The opening ceremony of the European Parliament on July 2nd, 2019, saw MEPs from Nigel Farage’s Brexit Party turning their backs on the European Union’s national anthem, ‘Ode to Joy’. Farage quickly turned to Twitter to state that the new group had “[…] already made its presence felt” and that is was a “[…] very silent act of defiance” – reported by Sky News. However, Labour MEP, Richard Corbett – reported by the Independent – argued that the “[…] Brexiteers think they’re being clever by standing with their backs to the chair at the opening session”, adding the move looks “[…] pathetic and has not impressed anyone”.
MEPs were voted in to represent the British people and without a deal being negotiated by the government, we remain within the EU. Therefore, what is to be expected from MEPs is to appropriately respond to the level of responsibility needed for the role. Brexit has become a taboo word within our culture, as it is a term that has fractured British politics, divided the nation and consumed the lives of millions. On the 23rd of June 2016, the United Kingdom voted to leave the European Union by a margin of 51.9% to 48.1%. After what could be argued as substandard negotiations from outgoing Prime Minister Theresa May and the current Conservative government, a ‘no-deal’ Brexit loomed over the UK. Therefore, with a Brexit deal not decided upon, the British public once again took to the polling booths to elect EU Representatives on May 23rd 2019. The newly-founded Brexit Party, formed and led by Nigel Farage, a significantly outspoken, right-wing political figure, topped the polls and headed to the European Parliament.
The Brexit party continues to be vocal about their aversions towards the EU. They have campaigned on a Eurosceptic platform with the slogan, “we want our country back” becoming a staple within the leavers’ rhetoric and they have expressed their desire to “break the political union with Europe”, as stated by the BBC. However, although vocal about their distaste for the EU, MEPs voted in are set to start collecting their salaries of £9,900 a month (before taxes) and if we still haven’t left the EU within the year, they are also eligible to receive a salary-based pension – as reported by Al Jazeera. Farage, whom in recent times has dedicated his career to Brexit, will be eligible for a pension worth 70% of his salary – currently £82,200; the average salary for full-time work in the UK, as reported by Al Jazeera, is £45,700.
MEPs surely won’t turn their backs on their pay checks, so why did they turn their backs on the very establishment on which they depend for their livelihood? The New York Times commented on this with regards to Marine Le Pen, the far-right leader vying to become President of France, whom like Brexiteers gladly took the position and the generous salary that came with it, by saying right-wing parties continue to “[…] provoke populist fury by attacking the European Union, yet happily pocket government salaries and other benefits”. Brexit MEPs turning their backs last week was an easy way to secure media attention, good or bad, in order to continue to blame the EU institutions for being onerous bureaucracies, all the while enjoying the perks of office.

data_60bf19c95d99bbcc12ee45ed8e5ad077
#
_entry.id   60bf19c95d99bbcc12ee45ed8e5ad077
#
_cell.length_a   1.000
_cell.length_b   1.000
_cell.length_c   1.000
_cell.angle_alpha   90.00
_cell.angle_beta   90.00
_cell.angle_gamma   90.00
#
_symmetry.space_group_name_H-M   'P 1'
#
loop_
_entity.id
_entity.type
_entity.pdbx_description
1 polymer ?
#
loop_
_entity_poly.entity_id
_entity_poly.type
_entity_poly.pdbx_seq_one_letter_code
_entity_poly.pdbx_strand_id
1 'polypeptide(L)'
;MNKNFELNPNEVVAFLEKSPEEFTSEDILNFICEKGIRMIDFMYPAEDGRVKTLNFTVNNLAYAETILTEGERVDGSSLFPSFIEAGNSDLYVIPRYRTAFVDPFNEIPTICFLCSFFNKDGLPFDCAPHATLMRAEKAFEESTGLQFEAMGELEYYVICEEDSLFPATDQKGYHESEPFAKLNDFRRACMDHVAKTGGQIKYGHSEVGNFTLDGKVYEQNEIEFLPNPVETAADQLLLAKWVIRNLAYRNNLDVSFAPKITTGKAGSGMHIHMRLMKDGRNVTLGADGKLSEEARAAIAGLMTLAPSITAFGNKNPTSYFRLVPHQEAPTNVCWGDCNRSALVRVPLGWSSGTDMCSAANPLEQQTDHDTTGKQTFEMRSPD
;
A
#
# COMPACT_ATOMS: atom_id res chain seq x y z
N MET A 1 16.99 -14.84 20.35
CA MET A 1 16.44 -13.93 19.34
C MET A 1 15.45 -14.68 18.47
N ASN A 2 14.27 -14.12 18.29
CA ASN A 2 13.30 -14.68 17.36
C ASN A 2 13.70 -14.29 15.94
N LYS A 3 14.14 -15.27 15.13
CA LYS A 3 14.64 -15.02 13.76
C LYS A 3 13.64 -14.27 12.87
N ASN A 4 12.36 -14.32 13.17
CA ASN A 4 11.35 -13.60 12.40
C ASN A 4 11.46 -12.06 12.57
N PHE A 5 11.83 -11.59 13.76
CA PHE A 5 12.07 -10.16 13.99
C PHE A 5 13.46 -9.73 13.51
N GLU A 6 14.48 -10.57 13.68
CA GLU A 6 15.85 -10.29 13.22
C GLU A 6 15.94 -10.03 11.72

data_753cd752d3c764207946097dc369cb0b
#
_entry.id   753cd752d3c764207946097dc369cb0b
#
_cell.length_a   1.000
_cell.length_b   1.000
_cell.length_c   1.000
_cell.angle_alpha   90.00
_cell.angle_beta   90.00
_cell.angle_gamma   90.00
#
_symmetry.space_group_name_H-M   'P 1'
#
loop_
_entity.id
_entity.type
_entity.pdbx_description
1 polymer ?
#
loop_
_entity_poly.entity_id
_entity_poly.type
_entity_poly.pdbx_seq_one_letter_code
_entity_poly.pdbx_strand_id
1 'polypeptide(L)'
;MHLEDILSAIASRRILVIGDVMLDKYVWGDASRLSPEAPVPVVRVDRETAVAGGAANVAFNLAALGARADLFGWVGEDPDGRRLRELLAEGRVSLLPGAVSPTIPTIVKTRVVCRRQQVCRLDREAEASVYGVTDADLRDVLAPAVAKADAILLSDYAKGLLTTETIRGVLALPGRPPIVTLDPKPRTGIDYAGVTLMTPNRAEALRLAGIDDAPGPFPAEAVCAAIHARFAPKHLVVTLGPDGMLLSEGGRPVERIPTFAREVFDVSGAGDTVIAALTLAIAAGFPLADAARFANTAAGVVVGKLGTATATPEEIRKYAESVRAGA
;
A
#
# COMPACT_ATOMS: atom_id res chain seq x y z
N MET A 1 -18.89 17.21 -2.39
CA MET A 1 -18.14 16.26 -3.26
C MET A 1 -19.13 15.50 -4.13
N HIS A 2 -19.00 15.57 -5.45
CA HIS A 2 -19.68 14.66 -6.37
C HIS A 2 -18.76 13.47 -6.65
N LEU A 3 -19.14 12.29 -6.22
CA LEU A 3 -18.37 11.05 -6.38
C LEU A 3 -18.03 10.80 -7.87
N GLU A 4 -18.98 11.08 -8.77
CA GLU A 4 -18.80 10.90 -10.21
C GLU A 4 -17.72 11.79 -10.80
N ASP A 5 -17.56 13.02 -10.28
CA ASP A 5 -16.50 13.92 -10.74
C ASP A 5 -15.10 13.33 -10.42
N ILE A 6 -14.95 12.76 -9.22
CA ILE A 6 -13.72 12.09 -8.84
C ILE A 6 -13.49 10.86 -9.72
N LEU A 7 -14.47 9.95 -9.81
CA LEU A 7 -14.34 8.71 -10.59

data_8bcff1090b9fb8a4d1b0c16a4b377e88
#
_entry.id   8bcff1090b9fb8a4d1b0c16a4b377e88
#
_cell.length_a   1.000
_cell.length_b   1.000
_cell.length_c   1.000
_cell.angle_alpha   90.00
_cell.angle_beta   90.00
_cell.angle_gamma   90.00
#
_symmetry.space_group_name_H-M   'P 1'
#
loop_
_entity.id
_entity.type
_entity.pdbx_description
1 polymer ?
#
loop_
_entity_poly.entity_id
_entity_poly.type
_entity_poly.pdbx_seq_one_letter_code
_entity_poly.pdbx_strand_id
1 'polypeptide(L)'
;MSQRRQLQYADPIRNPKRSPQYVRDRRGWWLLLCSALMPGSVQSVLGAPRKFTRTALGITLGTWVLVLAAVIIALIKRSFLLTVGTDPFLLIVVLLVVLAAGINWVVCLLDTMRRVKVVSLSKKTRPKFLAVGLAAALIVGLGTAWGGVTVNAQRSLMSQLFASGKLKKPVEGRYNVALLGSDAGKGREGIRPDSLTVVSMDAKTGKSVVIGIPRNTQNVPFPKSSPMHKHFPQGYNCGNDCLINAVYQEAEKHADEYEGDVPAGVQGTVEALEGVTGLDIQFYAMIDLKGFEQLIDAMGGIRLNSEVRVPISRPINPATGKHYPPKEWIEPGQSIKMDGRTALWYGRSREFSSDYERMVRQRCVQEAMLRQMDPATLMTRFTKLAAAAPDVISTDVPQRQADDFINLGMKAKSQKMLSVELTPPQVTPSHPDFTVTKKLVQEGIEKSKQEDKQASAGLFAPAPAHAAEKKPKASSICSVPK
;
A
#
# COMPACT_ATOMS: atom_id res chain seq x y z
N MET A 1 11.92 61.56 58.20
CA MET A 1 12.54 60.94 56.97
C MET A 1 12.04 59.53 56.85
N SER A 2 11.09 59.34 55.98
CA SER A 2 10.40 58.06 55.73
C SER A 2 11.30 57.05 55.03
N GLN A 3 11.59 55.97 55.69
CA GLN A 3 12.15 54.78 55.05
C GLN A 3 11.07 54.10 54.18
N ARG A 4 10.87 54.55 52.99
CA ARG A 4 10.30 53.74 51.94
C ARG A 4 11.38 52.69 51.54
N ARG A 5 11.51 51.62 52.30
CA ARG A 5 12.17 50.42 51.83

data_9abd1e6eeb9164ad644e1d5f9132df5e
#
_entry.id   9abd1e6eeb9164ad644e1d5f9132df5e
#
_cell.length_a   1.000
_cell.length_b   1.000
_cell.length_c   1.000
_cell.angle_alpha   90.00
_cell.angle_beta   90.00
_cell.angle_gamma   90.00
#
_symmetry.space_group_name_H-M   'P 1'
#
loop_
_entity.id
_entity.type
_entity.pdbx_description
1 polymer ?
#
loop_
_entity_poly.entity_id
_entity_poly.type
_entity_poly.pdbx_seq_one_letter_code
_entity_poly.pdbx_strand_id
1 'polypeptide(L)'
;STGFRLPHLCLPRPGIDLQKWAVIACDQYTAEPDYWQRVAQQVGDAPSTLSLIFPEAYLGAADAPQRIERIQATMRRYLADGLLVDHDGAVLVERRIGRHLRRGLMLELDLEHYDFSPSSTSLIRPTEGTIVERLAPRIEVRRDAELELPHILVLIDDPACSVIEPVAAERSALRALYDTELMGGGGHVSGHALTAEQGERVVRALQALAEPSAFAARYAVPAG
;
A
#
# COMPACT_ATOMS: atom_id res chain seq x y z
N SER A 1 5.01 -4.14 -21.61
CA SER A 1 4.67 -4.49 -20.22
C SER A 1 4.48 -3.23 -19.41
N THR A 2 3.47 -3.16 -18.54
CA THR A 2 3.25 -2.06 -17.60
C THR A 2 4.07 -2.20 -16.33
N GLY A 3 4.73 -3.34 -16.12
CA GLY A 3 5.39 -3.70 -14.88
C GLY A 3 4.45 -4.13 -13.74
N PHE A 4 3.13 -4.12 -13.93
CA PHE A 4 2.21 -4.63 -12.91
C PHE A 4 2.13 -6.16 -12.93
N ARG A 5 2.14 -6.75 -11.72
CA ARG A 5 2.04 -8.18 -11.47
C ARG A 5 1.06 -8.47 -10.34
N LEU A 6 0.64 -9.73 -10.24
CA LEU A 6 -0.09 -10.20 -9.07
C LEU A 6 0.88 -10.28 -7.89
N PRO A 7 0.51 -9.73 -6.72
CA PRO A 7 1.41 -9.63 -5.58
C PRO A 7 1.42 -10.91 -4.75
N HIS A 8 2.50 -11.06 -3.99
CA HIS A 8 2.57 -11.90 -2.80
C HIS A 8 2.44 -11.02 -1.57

MEPs are also granted immunity from any measure of detention and from legal proceedings, as explained by the European Parliament. This therefore enables MEPs from the Brexit party to receive legal protection from the very institution they are desperate to abscond. Esther de Lange, a lawmaker with the Christian Democratic Appeal – reported by the New York Times – said far-right members are “[…] hallowing out the whole structure from within, and it’s like tooth decay […]”.
Although this stunt may appear harmless and an act to create headlines and Twitter hashtags, it feels as if these Brexiteer MEPs want to further isolate Britain from the EU, to stir up anger and hated, and push a right-wing rhetoric of ‘Brexit means Brexit’ with the symbolism of the EU not being welcome within our culture. These MEPs were voted for in a democratic election to represent the British people, this means they should take the responsibility seriously, and arouse issues concerning the British public. They should not rebel in such a way that excludes our politics from the diplomatic sphere or creates an image of idleness. Right-wing politicians should not be dissident towards the EU whilst blissfully enjoying a substantial wage. Their main vector of publicity appears to be plagued by controversy; however, the British public deserve more. Their platform should be used for political virtue. The directives of Brexit are still unknown and whether MEPs are remainers or leavers should not disrupt them acting accordingly on behalf of the UK. Instead of creating unnecessary media attention, Brexiteer MEPs should be discussing everything from global warming, medical safety and consumer protection.
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